Russell Croman Astrophotography  



The Tarantula Nebula

About This Photograph

In the Large Magellanic Cloud, a small satellite galaxy orbiting our own Milky Way, lies the beautiful and chaotic Tarantula Nebula. It is a very active star-forming region, with the copious ultraviolet light from bright, hot newborn stars providing the power that makes the remaining gas and dust glow in brilliant colors. The nebula is so bright that if it were the same distance to us as the Orion Nebula in our own galaxy, it would cast visible shadows at night. It is over 100 times further away, though, at a distance of about 160,000 light years.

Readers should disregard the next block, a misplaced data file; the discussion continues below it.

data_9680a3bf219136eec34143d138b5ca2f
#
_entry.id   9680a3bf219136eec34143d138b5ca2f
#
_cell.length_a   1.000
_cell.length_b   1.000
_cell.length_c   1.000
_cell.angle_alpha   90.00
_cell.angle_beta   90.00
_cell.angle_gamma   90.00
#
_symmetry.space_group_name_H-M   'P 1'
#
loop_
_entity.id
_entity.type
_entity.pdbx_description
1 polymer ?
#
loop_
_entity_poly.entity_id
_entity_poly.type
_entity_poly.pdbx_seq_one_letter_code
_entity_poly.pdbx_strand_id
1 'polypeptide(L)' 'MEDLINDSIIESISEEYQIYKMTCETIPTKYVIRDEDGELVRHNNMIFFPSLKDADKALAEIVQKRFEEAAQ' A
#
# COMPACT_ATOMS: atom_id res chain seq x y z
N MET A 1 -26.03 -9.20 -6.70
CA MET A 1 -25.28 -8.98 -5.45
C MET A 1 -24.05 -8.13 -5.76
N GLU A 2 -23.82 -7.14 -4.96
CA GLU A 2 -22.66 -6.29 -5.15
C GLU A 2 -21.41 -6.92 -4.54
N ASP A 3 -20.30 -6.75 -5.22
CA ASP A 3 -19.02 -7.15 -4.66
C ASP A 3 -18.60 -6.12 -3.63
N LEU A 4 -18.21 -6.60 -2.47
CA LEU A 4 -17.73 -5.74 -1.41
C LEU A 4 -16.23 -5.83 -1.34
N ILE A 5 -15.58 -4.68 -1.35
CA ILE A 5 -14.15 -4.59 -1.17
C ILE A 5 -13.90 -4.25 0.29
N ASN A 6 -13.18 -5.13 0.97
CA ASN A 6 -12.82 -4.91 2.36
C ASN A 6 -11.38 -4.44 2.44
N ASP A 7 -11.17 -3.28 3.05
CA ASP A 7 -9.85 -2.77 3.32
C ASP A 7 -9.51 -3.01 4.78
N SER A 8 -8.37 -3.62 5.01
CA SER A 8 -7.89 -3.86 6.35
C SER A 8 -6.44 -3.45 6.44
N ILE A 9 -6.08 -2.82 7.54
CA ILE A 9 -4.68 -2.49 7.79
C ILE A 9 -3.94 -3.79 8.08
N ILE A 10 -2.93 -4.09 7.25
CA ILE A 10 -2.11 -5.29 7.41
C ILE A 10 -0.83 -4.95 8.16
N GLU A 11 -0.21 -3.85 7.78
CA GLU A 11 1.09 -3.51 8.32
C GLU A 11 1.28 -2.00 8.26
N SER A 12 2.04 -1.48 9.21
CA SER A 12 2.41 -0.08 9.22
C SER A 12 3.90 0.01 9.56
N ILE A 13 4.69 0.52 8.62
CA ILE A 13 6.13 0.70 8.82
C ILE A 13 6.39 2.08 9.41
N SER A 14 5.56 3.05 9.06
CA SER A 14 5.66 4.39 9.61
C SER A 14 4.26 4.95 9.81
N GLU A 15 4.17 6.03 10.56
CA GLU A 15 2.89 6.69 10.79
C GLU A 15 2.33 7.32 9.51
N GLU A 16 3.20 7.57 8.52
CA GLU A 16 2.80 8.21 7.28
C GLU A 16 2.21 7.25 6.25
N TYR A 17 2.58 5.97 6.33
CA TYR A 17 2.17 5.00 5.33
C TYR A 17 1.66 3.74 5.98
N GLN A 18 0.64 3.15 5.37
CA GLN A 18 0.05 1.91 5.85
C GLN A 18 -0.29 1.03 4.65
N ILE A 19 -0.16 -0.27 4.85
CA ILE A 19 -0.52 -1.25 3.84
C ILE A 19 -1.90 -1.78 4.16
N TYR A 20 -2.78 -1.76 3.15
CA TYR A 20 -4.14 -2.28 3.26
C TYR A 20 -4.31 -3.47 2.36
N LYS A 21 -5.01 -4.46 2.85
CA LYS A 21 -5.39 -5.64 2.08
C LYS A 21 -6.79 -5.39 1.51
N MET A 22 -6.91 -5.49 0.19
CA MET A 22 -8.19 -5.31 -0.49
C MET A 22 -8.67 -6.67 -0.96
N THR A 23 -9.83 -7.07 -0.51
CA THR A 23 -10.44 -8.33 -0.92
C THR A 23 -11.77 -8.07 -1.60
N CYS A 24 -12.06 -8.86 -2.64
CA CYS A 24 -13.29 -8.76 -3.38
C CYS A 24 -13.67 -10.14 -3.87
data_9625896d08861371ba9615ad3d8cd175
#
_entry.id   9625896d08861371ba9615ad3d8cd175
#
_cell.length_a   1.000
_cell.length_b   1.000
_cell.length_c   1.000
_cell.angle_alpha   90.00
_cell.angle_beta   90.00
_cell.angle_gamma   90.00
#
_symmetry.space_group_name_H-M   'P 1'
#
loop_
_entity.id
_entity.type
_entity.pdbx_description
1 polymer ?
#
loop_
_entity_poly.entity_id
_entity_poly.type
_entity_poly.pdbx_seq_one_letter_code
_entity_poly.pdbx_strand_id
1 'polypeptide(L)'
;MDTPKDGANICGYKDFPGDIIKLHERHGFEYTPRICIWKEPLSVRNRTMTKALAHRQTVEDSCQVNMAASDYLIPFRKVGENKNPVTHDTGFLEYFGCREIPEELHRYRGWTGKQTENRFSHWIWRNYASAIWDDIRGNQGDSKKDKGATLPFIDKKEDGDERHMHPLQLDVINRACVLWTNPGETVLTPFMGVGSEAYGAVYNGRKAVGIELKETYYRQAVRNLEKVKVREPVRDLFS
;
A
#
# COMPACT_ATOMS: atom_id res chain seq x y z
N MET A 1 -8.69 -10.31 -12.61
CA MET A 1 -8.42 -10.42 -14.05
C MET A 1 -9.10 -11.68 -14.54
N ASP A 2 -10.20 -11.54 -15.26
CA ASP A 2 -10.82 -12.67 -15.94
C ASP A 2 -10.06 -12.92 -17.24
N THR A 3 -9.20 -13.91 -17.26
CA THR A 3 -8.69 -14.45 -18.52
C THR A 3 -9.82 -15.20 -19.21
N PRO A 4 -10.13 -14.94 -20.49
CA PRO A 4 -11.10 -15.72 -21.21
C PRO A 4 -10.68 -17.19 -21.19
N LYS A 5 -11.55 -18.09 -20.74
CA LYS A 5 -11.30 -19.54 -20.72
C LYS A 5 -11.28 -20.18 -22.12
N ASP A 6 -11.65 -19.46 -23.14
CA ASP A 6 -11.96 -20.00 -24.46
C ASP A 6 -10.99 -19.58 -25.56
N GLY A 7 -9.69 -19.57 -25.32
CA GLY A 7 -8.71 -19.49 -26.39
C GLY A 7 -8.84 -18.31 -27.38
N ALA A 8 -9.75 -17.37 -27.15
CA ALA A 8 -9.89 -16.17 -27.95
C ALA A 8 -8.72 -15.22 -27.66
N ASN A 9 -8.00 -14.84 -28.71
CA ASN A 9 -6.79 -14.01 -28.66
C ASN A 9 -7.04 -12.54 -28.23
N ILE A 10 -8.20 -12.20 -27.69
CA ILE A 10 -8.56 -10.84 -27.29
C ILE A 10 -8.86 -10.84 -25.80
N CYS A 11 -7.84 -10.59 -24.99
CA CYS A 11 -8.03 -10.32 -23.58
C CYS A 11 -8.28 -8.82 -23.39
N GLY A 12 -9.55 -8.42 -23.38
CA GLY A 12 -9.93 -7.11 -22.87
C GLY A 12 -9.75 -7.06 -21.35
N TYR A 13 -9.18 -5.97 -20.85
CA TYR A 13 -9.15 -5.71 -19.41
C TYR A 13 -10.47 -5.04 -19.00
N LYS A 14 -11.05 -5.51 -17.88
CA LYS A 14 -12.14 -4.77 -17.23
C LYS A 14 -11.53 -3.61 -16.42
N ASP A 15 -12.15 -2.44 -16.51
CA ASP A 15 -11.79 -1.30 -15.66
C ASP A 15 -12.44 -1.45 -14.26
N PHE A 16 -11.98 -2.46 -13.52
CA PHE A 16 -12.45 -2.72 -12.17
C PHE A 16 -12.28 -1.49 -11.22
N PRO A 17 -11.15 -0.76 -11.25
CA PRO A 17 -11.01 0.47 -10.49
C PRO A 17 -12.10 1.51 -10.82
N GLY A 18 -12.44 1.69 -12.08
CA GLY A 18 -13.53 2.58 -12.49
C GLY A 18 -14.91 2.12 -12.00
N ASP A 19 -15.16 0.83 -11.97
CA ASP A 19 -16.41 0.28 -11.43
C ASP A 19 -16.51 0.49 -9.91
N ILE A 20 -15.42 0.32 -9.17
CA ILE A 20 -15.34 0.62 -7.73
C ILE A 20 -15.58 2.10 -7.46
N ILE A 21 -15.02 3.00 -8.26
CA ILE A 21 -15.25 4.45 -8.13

The colors in this photograph indicate the specific chemical element that is glowing: red is sulfur, green is hydrogen, and blue is oxygen. This color mapping generally traces the energy level within the nebula. Sulfur is most easily made to glow, taking less energy than hydrogen. Oxygen requires much more energy to glow brightly, so we find the blue regions closer to the stars and star clusters powering the nebula.


Technical Details

Optics:PlaneWave 14" f/7.2 CDK
Mount:Paramount ME II
Filters:Chroma 3nm [S II], H⍺, [O III]
Dates/Times:23 November 2021 - 9 February 2022
Location:RC-Astro South Observatory at ObsTech Observatorio El Sauce (Chile)
Exposure Details:SHO = 21:17.5:16.5 hours (55 hours total)
Acquisition:MaxIm DL, ACP Expert
Processing:PixInsight, Photoshop